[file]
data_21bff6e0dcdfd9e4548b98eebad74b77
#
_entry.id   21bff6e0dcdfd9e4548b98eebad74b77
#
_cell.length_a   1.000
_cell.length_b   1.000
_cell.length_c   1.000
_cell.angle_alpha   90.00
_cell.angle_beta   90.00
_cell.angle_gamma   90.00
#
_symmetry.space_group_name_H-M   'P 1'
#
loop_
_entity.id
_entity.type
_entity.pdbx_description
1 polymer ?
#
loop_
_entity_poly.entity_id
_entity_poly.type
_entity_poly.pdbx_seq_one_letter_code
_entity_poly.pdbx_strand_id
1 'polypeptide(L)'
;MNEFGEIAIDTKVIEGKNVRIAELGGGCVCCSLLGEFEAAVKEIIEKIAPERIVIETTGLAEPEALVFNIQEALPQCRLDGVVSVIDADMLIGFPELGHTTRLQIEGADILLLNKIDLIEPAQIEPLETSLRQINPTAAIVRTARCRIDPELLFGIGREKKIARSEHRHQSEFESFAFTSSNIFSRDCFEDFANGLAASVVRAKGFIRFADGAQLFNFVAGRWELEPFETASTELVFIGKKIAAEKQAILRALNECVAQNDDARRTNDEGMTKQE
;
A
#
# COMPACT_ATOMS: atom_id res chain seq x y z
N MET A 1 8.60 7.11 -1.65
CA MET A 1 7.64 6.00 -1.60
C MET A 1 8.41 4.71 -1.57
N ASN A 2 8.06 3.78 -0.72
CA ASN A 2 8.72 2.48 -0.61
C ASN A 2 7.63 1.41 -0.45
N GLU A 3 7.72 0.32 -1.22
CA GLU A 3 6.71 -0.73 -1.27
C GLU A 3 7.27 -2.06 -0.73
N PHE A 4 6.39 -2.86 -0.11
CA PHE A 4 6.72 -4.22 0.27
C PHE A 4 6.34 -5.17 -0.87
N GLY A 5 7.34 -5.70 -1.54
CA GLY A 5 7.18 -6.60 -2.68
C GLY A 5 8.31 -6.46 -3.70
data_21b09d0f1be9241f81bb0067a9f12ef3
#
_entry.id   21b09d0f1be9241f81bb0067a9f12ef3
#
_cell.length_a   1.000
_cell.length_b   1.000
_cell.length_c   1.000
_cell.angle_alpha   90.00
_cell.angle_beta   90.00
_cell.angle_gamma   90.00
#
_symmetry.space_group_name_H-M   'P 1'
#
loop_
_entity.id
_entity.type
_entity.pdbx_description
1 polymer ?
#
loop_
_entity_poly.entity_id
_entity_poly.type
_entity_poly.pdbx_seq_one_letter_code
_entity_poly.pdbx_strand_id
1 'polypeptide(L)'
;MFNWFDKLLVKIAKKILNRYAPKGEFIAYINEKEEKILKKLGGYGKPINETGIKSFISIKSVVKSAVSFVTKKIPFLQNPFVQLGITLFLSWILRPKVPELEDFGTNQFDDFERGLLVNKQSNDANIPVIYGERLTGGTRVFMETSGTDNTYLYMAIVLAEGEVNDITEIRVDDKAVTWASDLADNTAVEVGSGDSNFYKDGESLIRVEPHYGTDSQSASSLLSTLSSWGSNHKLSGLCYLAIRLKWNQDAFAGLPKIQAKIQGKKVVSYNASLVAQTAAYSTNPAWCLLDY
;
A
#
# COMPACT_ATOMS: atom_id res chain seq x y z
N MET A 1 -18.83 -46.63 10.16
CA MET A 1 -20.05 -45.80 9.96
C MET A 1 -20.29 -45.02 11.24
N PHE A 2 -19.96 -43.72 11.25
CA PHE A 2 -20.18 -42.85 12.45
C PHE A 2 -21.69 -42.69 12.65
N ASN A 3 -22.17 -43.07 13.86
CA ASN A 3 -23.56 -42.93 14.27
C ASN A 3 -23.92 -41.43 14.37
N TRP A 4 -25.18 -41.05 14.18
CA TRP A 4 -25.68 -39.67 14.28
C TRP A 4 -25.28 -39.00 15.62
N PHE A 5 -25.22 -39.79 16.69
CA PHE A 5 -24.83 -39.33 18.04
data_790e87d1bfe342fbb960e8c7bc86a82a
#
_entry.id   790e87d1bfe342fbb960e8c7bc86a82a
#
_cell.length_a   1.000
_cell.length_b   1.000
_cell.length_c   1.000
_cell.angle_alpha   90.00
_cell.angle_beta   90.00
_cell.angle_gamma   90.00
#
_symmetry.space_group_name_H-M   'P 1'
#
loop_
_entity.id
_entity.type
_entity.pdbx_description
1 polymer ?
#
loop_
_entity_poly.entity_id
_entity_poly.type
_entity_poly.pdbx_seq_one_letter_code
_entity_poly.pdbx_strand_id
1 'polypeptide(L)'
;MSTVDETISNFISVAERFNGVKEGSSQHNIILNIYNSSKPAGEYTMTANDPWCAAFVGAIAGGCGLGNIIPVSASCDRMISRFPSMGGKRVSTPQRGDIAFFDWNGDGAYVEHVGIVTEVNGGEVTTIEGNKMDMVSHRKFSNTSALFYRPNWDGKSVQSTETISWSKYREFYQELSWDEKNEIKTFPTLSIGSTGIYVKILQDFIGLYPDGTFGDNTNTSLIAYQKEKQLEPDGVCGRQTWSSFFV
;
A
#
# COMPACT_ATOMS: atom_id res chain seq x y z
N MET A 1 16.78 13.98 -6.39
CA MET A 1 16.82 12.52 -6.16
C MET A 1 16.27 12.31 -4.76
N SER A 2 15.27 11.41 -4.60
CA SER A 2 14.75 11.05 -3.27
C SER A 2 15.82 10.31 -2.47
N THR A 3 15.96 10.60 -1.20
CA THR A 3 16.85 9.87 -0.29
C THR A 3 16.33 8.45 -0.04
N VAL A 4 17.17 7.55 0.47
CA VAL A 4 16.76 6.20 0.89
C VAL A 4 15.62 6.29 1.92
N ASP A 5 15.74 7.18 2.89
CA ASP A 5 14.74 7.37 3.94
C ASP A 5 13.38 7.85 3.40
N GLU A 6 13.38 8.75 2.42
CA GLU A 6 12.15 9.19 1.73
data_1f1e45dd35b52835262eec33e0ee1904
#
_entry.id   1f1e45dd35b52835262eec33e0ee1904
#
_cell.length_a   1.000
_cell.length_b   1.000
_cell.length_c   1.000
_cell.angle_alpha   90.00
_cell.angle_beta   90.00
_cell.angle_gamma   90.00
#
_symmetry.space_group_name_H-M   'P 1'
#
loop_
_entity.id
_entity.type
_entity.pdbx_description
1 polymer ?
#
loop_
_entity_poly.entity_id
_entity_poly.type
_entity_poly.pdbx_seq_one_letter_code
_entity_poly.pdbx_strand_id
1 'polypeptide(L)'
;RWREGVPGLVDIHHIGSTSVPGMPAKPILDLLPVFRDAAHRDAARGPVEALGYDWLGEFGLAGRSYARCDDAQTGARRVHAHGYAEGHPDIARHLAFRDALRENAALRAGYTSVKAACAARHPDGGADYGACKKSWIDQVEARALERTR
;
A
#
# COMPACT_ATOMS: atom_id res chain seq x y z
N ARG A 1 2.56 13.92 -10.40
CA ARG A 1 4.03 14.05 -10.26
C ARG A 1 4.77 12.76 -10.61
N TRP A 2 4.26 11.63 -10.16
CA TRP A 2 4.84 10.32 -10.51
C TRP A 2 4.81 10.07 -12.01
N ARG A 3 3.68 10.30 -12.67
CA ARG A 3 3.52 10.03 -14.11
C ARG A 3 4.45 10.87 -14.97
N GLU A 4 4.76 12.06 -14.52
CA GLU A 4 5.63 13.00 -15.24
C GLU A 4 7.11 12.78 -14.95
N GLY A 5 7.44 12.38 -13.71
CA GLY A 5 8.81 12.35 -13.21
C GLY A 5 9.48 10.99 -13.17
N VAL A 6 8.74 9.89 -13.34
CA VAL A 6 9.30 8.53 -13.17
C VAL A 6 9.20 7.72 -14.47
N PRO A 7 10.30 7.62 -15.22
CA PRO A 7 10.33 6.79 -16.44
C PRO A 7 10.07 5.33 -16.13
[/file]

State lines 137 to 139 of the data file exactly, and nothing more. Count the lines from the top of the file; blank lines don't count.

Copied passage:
data_1f1e45dd35b52835262eec33e0ee1904
#
_entry.id   1f1e45dd35b52835262eec33e0ee1904